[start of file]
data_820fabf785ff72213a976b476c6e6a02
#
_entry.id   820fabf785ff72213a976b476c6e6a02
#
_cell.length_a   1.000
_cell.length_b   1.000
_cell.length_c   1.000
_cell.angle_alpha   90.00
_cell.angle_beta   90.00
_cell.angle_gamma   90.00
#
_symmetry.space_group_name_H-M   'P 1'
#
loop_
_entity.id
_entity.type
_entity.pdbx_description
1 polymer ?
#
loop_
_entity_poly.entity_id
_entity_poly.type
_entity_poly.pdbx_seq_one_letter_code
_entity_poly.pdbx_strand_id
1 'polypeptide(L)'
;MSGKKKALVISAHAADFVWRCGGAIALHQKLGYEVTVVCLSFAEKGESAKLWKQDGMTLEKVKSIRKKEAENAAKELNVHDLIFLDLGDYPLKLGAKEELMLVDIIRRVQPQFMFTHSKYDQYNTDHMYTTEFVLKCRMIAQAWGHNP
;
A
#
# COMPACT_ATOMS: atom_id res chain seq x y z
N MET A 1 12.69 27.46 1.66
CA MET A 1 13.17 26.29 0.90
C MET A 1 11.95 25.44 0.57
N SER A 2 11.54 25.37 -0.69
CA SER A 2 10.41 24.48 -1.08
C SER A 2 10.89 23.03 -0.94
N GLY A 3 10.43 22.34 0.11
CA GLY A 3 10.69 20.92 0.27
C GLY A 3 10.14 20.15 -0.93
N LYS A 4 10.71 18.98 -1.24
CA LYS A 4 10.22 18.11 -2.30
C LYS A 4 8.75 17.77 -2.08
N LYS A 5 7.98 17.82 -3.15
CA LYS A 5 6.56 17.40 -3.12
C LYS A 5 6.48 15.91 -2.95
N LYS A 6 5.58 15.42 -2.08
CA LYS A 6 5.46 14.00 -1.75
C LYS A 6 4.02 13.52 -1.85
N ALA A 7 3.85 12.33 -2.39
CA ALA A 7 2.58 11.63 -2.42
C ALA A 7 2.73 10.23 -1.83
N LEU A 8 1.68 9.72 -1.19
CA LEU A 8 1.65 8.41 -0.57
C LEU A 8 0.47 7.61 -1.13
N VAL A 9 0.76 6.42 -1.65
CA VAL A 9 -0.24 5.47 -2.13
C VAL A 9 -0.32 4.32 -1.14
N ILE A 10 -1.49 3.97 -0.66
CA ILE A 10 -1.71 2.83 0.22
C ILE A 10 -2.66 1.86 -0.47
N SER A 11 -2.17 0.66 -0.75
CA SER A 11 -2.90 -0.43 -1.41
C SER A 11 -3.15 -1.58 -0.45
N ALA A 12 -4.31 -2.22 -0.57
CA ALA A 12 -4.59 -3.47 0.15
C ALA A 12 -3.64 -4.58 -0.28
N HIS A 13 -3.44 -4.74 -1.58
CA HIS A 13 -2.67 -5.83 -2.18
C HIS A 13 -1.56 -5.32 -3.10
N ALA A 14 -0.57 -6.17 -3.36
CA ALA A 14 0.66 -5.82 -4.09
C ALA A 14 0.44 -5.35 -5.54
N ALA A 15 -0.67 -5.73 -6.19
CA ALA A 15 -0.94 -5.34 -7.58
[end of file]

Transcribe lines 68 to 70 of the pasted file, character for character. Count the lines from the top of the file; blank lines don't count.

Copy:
CA HIS A 13 -2.67 -5.83 -2.18
C HIS A 13 -1.56 -5.32 -3.10
N ALA A 14 -0.57 -6.17 -3.36